MySafetySign Blog

9 ways to keep workers safe during peak mosquito season

Mosquito-borne diseases kill more people than any other illness. Their bites can infect victims with diseases like malaria, dengue and yellow fever. In the U.S, encephalitis (EEE) and West Nile Virus (WNV) are the major diseases caused by different species of mosquitoes. According to the Center for Disease Control and Prevention (CDC) nearly 300-1500 cases of EEE and around 650 to 1400 cases of WNV are reported each year. The risk of EEE infection is highest from late July through September.

Asian Tiger mosquitoes have started attacking residents in New Jersey. Image courtesy- Wikimedia Commons.

Symptoms

EEE and WNV can be minor or severe. In cases where these develop as a fever, mild or fatal symptoms can be seen. Usually the symptoms appear within 4-10 days after an infected mosquito bites. Employers should train workers to identify the symptoms of both EEE and WNV, which are often similar.

The mild symptoms for EEE or WNV include:

In critical cases, patients may have seizures, disorientation, high fever, sudden onset of headache, muscle weakness, neck stiffness, tremors, altered mental status, convulsions, paralysis, brain inflammation, meningitis or coma. In 3 out of 10 patients in critical condition, these symptoms  may result in death.  Those fortunate enough to survive can have brain damage for the rest of their lives.

Occupations most affected by mosquitoes

As you might imagine, outdoor workers are often more prone to infections. Farmers, gardeners, landscapers, loggers, construction workers, entomologists, biologists and others that have field jobs are at high risk for being bitten by infected mosquitoes.

Clinical and laboratory workers that handle WNV-infected fluids or tissues or perform necropsies of infected birds or animals are at higher risk of getting infected if they are accidentally exposed (through an accidental cut, mishandling an infected needlestick, or any existing open wound) to infected fluid or tissue.

It’s vital to educate workers about the hazards mosquitoes present in order to maintain an infection-free workplace. Creating awareness will not only keep workers healthier, it may also prevent productivity losses.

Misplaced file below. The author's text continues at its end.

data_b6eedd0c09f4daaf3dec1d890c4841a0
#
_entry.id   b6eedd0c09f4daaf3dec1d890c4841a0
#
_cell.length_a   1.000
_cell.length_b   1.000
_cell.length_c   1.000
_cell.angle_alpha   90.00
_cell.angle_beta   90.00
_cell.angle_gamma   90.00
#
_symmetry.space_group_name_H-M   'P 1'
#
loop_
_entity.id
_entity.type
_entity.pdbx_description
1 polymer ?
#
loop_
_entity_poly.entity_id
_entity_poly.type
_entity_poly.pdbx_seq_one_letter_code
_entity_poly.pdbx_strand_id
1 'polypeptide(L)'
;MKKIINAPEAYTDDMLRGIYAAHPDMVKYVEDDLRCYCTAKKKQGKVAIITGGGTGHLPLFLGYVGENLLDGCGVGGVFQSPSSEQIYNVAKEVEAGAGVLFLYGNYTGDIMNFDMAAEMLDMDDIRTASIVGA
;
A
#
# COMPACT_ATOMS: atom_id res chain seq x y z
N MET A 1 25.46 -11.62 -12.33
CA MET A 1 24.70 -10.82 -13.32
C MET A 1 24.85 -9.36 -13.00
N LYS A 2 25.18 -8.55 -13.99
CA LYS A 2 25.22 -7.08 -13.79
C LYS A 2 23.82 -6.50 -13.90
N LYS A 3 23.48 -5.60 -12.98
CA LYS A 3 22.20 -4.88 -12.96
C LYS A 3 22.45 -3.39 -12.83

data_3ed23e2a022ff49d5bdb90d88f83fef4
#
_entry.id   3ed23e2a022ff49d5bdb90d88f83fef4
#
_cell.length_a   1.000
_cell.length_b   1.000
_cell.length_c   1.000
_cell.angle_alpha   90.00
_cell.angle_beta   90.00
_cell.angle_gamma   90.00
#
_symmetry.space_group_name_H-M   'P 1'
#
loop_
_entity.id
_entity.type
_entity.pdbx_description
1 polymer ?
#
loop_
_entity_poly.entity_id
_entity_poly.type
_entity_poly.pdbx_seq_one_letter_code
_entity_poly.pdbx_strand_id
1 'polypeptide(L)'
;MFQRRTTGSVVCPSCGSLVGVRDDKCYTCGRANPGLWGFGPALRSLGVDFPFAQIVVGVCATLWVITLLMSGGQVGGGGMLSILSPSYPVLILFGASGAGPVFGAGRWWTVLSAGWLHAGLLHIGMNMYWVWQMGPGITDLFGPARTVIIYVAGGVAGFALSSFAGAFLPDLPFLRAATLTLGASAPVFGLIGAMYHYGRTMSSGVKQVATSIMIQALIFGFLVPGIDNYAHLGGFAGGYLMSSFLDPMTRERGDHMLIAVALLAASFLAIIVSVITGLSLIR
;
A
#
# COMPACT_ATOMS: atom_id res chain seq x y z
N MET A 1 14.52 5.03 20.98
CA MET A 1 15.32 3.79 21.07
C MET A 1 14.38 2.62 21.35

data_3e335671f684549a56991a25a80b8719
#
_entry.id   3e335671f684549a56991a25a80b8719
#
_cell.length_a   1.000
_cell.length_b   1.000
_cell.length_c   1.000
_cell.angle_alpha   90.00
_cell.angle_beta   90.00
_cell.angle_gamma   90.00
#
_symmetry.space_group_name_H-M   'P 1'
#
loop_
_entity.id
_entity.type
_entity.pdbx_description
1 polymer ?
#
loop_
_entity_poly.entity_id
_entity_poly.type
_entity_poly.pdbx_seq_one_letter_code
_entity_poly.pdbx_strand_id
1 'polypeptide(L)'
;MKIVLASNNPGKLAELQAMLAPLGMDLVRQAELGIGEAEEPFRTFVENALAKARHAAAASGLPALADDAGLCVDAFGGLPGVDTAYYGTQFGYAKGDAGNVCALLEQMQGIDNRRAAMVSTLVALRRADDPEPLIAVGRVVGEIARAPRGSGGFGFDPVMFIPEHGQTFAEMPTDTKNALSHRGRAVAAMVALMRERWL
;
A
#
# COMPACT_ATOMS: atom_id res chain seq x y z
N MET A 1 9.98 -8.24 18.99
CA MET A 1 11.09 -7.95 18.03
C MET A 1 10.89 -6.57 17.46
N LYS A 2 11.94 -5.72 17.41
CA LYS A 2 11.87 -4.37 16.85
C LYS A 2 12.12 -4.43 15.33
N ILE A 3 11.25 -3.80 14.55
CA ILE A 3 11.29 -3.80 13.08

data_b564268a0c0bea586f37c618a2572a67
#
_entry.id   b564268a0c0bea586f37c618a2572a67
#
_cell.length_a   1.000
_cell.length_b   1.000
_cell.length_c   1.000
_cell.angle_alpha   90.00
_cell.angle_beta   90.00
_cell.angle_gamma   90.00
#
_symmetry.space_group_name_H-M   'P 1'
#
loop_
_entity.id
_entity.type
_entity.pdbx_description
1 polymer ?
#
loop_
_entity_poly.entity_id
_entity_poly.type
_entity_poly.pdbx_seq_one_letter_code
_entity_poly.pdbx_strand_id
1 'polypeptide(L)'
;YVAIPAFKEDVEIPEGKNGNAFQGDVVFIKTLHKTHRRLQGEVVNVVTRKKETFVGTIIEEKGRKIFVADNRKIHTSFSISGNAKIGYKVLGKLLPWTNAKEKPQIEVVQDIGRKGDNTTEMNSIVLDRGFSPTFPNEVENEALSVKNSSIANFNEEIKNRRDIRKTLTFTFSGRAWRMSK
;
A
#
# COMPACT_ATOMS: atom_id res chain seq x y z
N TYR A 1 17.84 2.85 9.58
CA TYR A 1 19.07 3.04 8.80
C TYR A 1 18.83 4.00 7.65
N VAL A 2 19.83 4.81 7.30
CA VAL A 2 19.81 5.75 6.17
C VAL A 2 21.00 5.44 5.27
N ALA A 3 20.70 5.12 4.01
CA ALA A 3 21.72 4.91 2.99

According to the Occupational Safety and Health Administration (OSHA), employers with outdoor workers should inspect work areas where water may accumulate and get rid of standing or stagnant water where possible. Still water is the breeding ground for mosquitoes.

Employers of healthcare and laboratory workers must follow standard precautions laid out in 29 CFR 1910.1030 to prevent workers’ exposure to blood and/or other potentially infectious materials. OSHA mandates that workers at risk of infection are given proper training to handle these potential occupational hazards.

Tips to keep mosquitoes at bay:

1) Remove vegetation and leaf debris, drain temporary water pools, clean clogged roof gutters, fill in potholes or patches.

2) Dispose uncovered and unused tins, bottles, drums, buckets, tires or anything that can accumulate water. Take guidance from the local landfills.

3) Change water twice a week in animal feeders.

4) Drill holes in outside recycling containers so water may drain freely.

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5) Wear long sleeved shirts, long pants, and socks to completely cover your skin. This is especially important when you are out for a longer period. Take extra care to cover yourself during morning and evenings when mosquitoes are most active.

6) Wear light-colored clothing, so you and others can spot bugs and kill them.

7) Do not wear perfumes or cologne since they attract mosquitoes.

8) Use insect repellents with DEET on only the outside of your clothing to avoid allergic reaction. Higher concentration of DEET means more protection against mosquitoes.

9) Do not spray aerosols directly on the face. Spray on hands and then gently rub on face.